Re-rooting Seedlings severed from roots by animals

Over the weekend I dug up some potted seedlings that I had over wintered in a trench of mulch. Unfortunately some critter got in to the trench and severed several seedlings from their roots (the entire top just came right out of the pot). On the plus side (I think)…the seedlings were a couple of years old and had quite a “crown” developed (if you can call it that) at the top of where the roots start. One of them was starting to grow tiny little white roots from that crown…another had 1 tiny little white root…and the other two had no new roots. On all of them the canes were still very healthy looking and starting to bud out.

Unfortunately, my first instinct was to reduce how much top growth needed to be supported, so I pruned the tops back pretty hard (stupid me didn’t think about cuttings at that time…duh! where was my brain???). Then I dug pretty deep in the pots and put them back in with half of the canes that were left below the soil surface. I then mounded mulch around the canes above the soil surface (like I would with a bare root). I’m not sure I have done the best I can to encourage new root development.

Does anyone have any suggestions to help here? I’m thinking maybe I should scar some of the canes that are below the soil surface like I would with a cutting…but I’m not sure I should keep pulling them out of the pot and inadvertently do more harm then good.

Three of the four seedlings have no duplicate plants anywhere else…so if they die, they are gone for good. :frowning: The fourth one is being grown elsewhere so I can get budwood or a plant back again of that one at least.

Mound them and keep them damp. A bit of plastic and shade (maybe a styrofoam cup or paper bag to keep direct sun off) would not hurt. If you left any bud eyes and can find rootstock, bud new plants before you mound and keep damp. If you don’t have regular rootstock, you can insert buds on the branches of rapidly growing varieties and then root those as cuttings. Or if you know someone with a mist bed, make a call. Good luck.


Peter, I do have them heavily mounded at the moment. It has been rainy yesterday and today, so I haven’t worried too much about the sun or moisture yet…but it is definitely something I should think about. Maybe treat them a little more like I do cuttings (partial sun, and trapping moisture in). I don’t have any rootstock at the moment, and everything is just now starting to bud out. Henry Kuska suggested approach grafting to me (over on RC), which I have never done before…but I am considering it since I have some roses with long bendable canes I could use to do that with. I won’t be able to get outside to try anything until tomorrow night because of the weather (rainy until tomorrow).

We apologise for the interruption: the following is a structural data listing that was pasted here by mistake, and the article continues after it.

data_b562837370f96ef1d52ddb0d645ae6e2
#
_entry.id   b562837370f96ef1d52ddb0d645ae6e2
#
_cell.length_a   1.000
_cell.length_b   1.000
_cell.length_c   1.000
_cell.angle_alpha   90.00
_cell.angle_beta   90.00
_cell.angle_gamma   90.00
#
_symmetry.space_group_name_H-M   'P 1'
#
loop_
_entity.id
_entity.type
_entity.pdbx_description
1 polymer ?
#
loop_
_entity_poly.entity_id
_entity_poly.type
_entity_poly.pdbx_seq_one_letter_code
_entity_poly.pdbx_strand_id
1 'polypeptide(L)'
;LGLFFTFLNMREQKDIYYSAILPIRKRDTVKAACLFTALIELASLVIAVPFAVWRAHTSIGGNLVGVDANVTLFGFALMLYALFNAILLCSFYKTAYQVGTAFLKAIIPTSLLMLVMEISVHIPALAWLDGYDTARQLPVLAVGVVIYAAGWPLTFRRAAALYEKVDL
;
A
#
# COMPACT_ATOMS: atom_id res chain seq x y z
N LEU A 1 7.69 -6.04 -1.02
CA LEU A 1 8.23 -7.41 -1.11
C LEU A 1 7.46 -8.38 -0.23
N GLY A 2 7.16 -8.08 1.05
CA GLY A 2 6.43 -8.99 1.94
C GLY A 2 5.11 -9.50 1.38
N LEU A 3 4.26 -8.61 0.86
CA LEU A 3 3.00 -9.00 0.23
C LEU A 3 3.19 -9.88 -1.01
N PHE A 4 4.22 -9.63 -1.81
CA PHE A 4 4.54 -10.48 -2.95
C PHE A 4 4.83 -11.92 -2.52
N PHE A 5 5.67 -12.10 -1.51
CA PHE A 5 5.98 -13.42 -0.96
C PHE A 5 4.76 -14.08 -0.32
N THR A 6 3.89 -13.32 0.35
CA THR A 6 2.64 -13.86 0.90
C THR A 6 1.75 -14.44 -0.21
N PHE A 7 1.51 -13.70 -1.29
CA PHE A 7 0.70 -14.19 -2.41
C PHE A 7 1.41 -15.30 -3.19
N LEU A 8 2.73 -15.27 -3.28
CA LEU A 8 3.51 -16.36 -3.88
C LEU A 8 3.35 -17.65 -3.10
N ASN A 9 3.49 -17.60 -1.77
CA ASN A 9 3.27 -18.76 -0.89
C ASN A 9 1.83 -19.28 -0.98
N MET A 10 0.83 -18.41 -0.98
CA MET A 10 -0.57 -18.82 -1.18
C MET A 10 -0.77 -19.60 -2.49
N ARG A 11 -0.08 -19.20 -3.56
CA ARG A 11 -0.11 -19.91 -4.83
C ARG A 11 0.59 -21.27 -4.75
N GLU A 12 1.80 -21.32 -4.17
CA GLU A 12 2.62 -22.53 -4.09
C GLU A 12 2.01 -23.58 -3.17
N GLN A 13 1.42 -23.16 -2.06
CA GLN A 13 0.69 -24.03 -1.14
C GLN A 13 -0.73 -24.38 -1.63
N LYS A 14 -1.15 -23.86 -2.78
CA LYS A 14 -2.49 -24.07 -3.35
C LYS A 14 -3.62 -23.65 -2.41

If I have enough cane on any one of them I may try a least one cutting from each of them. I typically have great success with cuttings…I just haven’t done cuttings from roses just barely breaking dormancy before. But it is worth a try.


What Peter suggested used to be one of the industry standards. According to a picture in a propagation book from the early 1900’s, one long (but healthy) cane of multiflora could have fifteen different roses budded onto it (each individually labeled) and then as the buds took, the long cane would then be cut and rooted.

Because crown gall is a problem in parts of my garden, I wouldn’t randomly scar the canes that are going to be underground. I would finger prune off where the axilary leaf nodes are and then apply an rooting hormone right there to try to spur on growth from the meristems there.


Michelle, I had a gopher chew off my original ‘Life Lines’ at the ground, but only noticed it when the planted suddenly started wilting. I treated it similarly to what you have done - pruned it severely, put it in a large pot, mounded potting soil over the whole crown and kept it moist. It bounced back well.

Ann, Joe Winchel also budded his seedling roses to long canes of rootstock, then after 3 weeks or so, cut them into small segments and rooted them. He had good success, and I think that he was careful not to mix in unknown roses (ones that might be virus infected) on the rootstock plants. I tried it, but decided it was safer to just graft to cuttings to avoid contaminating the mother rootstock plants.

Jim Sproul

Sorry to rehash an old topic… I’m just curious about something. You say that up to 15 different buds were grafted into a single multiflora cane… are the canes pegged down to horizontal to encourage the growth of the buds along the length of the cane?